Your dog has been house-trained for over a year yet … whenever he gets excited, he pees. Why does he do this? It’s problematic. You come home from work, pet him, speak to him and he pees. Your friends walk in the front door, and Rover urinates, and they step in it or he actually pees on their shoe. Not good!
This behavior is referred to as submissive peeing. When a dog is overly nervous, apprehensive or fearful, he may cut loose and urinate. He doesn’t do it intentionally so don’t punish him.
This is not unusual behavior. It is the dog’s way of communicating and to indicate social conciliation. He is showing you he is not a menace and is glad to see you. Dogs sometimes pee when they are meeting a dog for the first time. Other times, they may urinate when you are playing with them or when they are being scolded.
When a dog is engaging in acquiescent behaviors, it may actually grin. It may appear that the dog is snarling because he’s showing his teeth, but he’s not being aggressive. He is smiling.
The dog may also lick his lips, flatten his ears, tuck his tail, lower his body as if he is cowering and raise his front paws. These are submissive positions.
Watch your dog. When you come in the front door, does he engage in these behaviors? Does he squint his eyes or lick his lips, grin and then pee? He is excited to see you. If the dog is in a nerve-racking situation, he may also engage in these same behaviors.
You are glad your dog is happy to see you, but you’re not so pleased about with the urination issue. What can you do about it?
Ignoring your canine when you arrive home from work may be one way to eliminate excitement urination. Instead of reaching down and petting him and talking to him in that crazy baby talk you use, don’t pay any attention to him. This seems counter intuitive or mean, but it isn’t. Do not look at the dog in the eyes and do not get face to face with him.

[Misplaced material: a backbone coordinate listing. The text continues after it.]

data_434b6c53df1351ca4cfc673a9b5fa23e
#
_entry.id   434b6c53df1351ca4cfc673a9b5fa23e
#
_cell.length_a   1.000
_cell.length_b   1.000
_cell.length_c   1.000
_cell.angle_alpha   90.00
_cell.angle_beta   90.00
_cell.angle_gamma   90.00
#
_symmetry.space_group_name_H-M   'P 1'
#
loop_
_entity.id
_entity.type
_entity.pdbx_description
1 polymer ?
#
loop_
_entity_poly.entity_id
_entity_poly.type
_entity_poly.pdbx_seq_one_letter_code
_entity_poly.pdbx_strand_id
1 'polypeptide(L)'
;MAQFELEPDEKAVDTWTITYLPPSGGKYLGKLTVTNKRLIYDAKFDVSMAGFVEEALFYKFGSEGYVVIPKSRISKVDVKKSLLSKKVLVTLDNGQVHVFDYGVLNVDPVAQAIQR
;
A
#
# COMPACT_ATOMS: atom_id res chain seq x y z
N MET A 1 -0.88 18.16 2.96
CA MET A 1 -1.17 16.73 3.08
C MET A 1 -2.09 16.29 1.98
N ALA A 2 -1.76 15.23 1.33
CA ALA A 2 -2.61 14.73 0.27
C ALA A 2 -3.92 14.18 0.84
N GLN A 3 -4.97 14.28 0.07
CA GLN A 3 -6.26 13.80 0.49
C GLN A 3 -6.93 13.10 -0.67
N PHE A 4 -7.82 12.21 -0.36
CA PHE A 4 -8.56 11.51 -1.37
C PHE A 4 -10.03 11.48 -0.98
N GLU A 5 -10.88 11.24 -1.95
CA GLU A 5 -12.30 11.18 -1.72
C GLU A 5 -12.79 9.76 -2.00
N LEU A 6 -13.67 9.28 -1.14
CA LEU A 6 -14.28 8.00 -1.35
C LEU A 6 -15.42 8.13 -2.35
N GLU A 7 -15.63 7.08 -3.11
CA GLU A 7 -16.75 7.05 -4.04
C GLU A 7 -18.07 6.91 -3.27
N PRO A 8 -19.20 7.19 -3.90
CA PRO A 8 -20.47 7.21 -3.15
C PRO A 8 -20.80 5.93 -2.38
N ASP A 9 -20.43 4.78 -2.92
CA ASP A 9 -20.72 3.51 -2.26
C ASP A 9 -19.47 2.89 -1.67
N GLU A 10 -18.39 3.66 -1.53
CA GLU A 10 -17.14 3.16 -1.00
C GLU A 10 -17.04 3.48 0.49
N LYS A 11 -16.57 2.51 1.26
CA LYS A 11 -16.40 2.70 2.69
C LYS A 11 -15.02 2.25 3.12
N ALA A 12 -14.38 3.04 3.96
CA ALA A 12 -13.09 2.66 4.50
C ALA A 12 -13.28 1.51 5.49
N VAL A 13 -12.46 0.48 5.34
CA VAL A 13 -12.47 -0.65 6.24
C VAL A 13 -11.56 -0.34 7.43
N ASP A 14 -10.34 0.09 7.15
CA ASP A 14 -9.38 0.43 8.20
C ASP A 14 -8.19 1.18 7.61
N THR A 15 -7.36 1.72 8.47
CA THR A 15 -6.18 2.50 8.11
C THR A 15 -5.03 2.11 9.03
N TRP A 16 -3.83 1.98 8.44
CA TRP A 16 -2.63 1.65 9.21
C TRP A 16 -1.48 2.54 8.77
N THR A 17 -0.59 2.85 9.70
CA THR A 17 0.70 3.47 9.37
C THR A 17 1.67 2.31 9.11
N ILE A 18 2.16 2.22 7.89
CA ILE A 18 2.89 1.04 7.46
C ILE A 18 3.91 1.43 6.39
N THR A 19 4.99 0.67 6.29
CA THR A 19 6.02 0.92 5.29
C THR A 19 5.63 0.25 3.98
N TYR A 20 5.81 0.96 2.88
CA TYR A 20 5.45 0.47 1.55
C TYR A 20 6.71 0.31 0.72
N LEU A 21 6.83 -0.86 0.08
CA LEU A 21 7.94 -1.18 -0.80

Keep walking until the animal calms down. Tell your guests to do likewise. Once the dog has gotten used to your presence, call to him, and then you can praise and love on him.
Some dogs only submissively pee when they are interrelating with their human parents, while others do it when visitors arrived and some do it with everyone.
It could be your dog as a medical problem, causing him to urinate at inappropriate times and in unsuitable places. Take him to the vet’s to see if there is a medical issue going on.
If the dog’s diet has changed, or he is on a new feeding schedule this can cause him to urinate. A dog can experience incontinence. The dog seeps urine and isn’t aware of doing so. This can happen even while the animal is sleeping.
When suffering from a urinary tract infection makes a dog leak small amounts of pee on a frequent basis. A sign a dog has this condition is disproportionate licking of the genitalia.
Certain medications can cause an increase in urination as can specific illnesses. Have the veterinarian check for these issues so you can determine if there is an underlying reason for the submissive urination.